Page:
Suzuki to Trim US Powersports Dealership Network

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When American Suzuki announced it was shutting down its automobile business, the company said it intended to focus on its powersports operations. It comes as a surprise then to some dealers that Suzuki is not renewing all of its dealership agreements.

According to DealerNews, dealerships received letters this week from American Suzuki notifying them whether their franchise agreements would be renewed with the newly formed Suzuki Motor America. Some dealerships received letters telling them their agreements would not be picked up and they would no longer be authorized Suzuki dealers as of March 31.

“ASMC is assuming certain dealer agreements and other contracts and assigning them to Purchaser, while the majority of ASMC’s remaining contracts will be rejected,” reads a copy of the letter obtained by DealerNews.

PowersportsBusiness reports American Suzuki plans to reduce its current 930-member U.S. powersports dealer network by 100-200 as part of its Chapter 11 reorganization.

Cancelled dealerships have until March 27 to file a claim to receive $10,000 for the annulment of their agreements. Suzuki Motor America would also repurchase its inventory from dealerships.

The timing of the news is especially hard on dealerships. The letters were sent out just at the start of spring when the temperatures begin to rise and motorcyclists are ready to resume riding after a cold winter. Those looking to buy a new Suzuki motorcycle or who want to buy accessories may no longer be able to do so at their usual dealership. Ironically, the March 31 cut-off date falls on the day before the month the American Motorcyclist Association has named “AMA Go Ride!” month.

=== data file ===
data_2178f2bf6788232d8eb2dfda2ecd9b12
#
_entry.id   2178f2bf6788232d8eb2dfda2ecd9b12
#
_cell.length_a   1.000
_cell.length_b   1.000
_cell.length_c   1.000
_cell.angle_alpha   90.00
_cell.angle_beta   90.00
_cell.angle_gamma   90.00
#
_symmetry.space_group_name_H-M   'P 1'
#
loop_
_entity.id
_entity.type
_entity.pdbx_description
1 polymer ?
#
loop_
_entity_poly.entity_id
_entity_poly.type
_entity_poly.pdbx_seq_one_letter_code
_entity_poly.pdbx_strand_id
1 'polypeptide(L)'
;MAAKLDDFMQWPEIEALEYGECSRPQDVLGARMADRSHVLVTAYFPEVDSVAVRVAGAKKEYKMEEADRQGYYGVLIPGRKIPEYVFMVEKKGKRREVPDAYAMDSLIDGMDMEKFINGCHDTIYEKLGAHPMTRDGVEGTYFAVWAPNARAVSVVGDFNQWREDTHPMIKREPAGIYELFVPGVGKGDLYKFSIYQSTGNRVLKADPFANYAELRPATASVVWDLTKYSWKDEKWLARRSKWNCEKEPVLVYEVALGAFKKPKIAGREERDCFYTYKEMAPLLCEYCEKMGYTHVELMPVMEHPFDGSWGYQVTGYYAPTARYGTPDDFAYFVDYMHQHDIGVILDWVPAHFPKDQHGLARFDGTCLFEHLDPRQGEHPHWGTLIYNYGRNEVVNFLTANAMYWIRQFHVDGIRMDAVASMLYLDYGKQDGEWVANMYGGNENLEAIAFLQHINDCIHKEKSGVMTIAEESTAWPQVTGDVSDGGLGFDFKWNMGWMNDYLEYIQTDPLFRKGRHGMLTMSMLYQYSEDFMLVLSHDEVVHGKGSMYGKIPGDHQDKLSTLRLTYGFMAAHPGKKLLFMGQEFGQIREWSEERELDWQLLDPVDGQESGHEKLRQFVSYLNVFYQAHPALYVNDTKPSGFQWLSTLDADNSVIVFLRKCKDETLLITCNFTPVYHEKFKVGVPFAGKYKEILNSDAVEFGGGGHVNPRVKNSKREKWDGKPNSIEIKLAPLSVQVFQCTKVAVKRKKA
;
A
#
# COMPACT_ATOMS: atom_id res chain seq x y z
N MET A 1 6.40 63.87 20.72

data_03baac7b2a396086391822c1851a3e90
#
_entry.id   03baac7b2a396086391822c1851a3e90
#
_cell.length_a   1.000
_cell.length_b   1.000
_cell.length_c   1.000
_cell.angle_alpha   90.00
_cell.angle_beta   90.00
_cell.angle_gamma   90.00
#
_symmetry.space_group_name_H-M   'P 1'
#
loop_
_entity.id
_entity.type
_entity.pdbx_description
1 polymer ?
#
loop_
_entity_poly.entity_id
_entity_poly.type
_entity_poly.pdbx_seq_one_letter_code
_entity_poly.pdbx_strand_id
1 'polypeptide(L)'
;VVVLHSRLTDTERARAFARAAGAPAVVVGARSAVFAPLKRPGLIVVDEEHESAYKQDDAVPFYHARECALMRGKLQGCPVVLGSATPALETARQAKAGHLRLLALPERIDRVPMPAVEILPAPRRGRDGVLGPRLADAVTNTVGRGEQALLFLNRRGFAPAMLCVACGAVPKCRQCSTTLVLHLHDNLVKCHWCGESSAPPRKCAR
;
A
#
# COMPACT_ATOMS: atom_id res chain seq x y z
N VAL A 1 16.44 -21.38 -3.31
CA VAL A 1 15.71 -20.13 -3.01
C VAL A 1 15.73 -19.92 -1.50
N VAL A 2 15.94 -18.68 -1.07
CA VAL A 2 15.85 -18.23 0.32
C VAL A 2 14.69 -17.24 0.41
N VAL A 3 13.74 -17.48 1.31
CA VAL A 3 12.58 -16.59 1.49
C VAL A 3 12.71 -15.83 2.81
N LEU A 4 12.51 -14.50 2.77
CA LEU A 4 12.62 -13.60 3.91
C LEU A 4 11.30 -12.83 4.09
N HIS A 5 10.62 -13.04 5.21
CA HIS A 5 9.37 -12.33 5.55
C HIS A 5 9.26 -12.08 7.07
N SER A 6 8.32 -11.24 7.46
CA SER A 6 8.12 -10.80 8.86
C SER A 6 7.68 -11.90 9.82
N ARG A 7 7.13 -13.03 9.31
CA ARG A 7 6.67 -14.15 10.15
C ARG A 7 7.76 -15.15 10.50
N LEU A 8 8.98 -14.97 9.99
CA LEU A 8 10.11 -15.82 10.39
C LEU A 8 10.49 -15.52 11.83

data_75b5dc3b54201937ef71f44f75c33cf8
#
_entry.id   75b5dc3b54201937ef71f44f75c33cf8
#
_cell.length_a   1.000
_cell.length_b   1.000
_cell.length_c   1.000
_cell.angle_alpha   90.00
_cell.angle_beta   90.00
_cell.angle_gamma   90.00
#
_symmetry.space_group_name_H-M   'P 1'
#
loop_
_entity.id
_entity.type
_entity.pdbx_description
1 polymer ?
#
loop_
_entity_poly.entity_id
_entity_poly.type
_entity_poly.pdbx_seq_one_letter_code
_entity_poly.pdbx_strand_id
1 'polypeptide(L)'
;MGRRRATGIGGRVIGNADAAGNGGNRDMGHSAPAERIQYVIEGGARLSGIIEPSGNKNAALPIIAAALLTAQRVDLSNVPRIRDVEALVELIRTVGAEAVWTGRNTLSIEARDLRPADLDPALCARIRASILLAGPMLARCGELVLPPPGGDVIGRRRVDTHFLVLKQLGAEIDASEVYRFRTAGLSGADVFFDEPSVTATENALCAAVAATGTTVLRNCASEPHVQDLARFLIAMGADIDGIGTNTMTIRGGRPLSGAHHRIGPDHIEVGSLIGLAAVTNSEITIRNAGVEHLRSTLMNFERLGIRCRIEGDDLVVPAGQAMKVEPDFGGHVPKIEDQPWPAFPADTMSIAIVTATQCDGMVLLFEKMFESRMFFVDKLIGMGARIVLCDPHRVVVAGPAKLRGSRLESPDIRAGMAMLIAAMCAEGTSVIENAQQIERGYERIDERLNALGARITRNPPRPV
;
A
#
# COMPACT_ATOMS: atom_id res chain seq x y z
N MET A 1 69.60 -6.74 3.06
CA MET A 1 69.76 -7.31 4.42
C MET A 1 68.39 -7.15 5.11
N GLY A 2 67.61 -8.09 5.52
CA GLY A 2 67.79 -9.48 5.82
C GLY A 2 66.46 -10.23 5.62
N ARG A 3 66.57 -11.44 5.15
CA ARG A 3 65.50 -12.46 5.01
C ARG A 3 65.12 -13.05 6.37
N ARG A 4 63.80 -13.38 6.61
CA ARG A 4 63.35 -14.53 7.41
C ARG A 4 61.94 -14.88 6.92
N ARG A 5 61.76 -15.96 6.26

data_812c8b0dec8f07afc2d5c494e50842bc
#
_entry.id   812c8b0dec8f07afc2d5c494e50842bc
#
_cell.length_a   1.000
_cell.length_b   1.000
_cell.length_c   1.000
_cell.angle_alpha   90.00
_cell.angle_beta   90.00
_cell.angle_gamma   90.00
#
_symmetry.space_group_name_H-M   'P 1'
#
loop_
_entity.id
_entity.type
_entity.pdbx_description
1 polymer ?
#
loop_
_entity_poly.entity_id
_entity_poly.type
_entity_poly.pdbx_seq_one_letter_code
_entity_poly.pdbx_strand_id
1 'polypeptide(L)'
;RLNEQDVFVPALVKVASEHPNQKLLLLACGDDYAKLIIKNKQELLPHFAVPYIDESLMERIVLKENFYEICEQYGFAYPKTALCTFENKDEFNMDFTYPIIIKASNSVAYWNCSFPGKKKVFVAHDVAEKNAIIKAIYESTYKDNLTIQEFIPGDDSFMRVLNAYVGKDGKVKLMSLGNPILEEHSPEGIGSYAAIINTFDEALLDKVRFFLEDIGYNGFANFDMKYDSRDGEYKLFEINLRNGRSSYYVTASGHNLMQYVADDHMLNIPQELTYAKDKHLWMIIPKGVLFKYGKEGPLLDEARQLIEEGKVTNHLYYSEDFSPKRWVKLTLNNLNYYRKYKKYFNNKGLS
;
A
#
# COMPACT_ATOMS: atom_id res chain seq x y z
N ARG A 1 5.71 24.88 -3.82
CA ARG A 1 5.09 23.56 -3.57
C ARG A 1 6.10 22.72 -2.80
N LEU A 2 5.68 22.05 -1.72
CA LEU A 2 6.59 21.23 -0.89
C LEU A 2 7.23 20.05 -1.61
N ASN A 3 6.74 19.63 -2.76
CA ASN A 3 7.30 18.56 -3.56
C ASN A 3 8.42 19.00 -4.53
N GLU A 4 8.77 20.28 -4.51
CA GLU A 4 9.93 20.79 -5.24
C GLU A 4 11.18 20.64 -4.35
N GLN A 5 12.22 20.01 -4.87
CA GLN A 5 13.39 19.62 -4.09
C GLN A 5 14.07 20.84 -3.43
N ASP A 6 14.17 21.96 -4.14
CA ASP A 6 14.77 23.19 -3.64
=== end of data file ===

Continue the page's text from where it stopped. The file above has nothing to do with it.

The original announcement of American Suzuki’s Chapter 11 filing, the company said it “remains firmly committed to Motorcycles/ATV and Marine products, and these divisions are competitively positioned in their respective markets, allowing for long-term growth as economic conditions improve.” Suzuki also said it will seek to increase its market share through “continued investment in additional support for dealers through marketing and advertising activities and sales promotion.” We suppose Suzuki neglected to note the statement meant for just “some” dealers.

[Source: DealerNews, PowersportsBusiness]

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  • Dez Duck Dude

    Sure…fewer dealers should engender higher sticker prices with less competition…or so the theory goes. But then, it will also mean more-spotty after-sales service. I for one hope the other Japanese Big 3 take advantage of Suzuki’s short-sighted plan and quash them in the marketplace and on the racetrack!

  • required

    I hope Suzuki can make a comeback because they’ve recently had some interesting models that the other Japanese brands don’t offer like the DR-Z 400 series of bikes and the Hayabusa. (Now, Kawasaki has a Hayabusa equivalent, the ZX-14, of course.)

  • Eric C

    I dunno how this makes sense. There’s a few bikes I’ve been interested in but no serviceable dealer within 200 miles. Since I’m not the worlds best driveway mechanic, I need the support of a dealer once in a while if I can’t fix it myself. No dealer, no service, no sale… I used to own a Suzuki and it was pretty well behaved, I would have bought another one. Now I may have to think twice.

    We already own a Suzuki car, obviously that one will be our last!